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Some of the icons of winter nights are disappearing behind the curtain of evening twilight. They’ll vanish within days, so there’s not much time left to enjoy them.
Orion is quite low in the west as twilight begins to fade right now. In fact, the constellation’s brightest star, Rigel, is so low that you might not be able to see it at all. But Orion’s three-star belt is still in view, lining up parallel to the horizon. And bright orange Betelgeuse is well above the belt, and is still in view by the time the sky gets fully dark.
Off to the left of the belt, look for brilliant Sirius, the brightest star in the night sky. It’s the Dog Star — the leading light of Canis Major, the Big Dog. It’s still in view as the sky gets dark, too.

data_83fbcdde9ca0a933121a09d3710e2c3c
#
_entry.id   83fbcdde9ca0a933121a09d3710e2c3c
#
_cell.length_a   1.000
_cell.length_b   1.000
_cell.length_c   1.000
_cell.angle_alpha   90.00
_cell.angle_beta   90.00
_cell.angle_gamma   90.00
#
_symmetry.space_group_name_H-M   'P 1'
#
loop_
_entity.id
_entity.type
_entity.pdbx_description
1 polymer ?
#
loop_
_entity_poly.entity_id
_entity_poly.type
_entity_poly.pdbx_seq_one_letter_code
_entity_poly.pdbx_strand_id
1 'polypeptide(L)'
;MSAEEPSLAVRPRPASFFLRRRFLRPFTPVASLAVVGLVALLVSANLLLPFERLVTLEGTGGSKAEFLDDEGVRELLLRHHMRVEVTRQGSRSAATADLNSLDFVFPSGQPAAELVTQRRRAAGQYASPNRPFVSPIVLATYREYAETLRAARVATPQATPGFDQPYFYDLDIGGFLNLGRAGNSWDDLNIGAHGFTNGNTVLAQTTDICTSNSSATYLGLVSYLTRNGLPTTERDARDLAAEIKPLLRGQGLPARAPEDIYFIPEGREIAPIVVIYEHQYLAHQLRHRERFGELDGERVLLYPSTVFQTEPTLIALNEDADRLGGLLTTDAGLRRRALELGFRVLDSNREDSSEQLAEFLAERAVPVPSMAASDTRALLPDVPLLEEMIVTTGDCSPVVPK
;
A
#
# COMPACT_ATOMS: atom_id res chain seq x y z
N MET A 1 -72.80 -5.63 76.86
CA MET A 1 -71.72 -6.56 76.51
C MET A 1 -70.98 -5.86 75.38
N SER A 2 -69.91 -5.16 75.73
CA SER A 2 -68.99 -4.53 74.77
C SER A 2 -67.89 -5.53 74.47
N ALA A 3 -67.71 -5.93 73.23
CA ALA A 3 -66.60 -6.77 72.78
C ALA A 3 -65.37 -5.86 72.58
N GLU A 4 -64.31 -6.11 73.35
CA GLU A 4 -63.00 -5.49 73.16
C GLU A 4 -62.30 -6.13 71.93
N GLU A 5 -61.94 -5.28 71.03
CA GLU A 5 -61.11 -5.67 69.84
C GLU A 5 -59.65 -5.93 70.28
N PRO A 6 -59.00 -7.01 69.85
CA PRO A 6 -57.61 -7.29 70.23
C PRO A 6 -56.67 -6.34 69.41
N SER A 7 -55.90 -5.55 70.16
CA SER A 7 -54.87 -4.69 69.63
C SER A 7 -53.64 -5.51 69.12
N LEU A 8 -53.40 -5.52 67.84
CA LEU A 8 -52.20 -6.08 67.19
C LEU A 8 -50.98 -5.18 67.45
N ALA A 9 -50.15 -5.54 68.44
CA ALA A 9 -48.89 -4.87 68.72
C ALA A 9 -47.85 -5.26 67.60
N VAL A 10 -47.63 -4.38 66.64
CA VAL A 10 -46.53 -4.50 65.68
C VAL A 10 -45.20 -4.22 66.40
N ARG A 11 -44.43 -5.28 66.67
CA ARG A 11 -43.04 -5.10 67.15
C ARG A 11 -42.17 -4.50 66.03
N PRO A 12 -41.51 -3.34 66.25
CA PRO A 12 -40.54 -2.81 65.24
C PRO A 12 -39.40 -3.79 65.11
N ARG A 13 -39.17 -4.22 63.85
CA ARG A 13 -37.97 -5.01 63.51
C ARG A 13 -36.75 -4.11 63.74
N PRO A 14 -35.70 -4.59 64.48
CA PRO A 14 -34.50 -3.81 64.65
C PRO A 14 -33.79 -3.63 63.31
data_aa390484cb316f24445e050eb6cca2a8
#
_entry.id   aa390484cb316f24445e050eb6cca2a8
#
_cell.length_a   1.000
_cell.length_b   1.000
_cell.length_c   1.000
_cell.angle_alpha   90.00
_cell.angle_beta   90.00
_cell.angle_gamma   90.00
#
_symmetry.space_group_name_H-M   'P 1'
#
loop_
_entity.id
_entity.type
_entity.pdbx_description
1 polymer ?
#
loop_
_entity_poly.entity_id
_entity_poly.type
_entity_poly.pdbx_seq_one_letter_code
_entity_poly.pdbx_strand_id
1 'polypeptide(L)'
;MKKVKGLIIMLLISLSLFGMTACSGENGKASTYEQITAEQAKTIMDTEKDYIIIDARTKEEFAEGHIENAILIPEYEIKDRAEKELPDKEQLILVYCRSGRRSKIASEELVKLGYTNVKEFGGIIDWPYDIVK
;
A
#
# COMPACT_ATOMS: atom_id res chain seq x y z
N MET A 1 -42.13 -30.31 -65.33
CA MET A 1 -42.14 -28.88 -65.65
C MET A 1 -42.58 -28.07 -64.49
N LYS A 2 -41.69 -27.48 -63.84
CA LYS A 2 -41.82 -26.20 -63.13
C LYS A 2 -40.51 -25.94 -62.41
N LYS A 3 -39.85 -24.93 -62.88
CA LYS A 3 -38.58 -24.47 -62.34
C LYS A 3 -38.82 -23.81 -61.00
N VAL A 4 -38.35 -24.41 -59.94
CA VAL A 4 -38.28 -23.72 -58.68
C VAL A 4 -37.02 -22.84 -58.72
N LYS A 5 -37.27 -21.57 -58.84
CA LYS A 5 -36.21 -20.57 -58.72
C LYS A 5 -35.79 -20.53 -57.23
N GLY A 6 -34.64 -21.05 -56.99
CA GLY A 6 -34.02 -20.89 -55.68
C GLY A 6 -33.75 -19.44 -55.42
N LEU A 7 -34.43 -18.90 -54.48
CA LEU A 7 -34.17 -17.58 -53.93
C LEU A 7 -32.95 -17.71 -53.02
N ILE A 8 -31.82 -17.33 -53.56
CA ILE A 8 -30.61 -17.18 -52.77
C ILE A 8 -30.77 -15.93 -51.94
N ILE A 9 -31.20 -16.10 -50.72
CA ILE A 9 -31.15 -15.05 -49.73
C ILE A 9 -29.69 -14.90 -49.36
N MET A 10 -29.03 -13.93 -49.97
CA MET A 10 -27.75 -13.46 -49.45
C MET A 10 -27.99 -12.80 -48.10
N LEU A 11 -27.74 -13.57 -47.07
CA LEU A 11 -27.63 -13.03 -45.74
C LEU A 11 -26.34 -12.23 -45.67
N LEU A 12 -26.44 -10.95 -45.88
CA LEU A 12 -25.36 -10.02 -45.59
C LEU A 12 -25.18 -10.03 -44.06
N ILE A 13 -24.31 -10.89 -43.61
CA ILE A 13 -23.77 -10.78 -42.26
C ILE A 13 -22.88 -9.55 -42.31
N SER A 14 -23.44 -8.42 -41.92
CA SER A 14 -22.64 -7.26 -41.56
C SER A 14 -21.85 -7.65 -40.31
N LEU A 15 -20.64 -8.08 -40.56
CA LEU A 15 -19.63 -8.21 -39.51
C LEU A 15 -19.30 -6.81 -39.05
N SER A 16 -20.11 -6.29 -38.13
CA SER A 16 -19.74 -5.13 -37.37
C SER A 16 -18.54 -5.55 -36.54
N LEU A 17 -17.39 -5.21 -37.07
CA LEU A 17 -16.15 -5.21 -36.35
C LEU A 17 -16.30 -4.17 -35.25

Like all stars, those of Canis Major and Orion rise and set about four minutes earlier each day. That’s why each star and constellation has its own season. So these bright stars will be a little lower in the sky each evening, dropping deeper into the twilight.
At the same time, though, the Sun is setting a little later each night as well. It’s not by as much as the stars, but the extra seconds help mitigate their disappearance. When you add it all up, it means that Sirius and Orion’s Belt should vanish in the twilight in the next week or two, with Betelgeuse following soon after.
Orion will return to view by the end of July — this time in the dawn twilight — with Sirius following a couple of weeks later.
Script by Damond Benningfield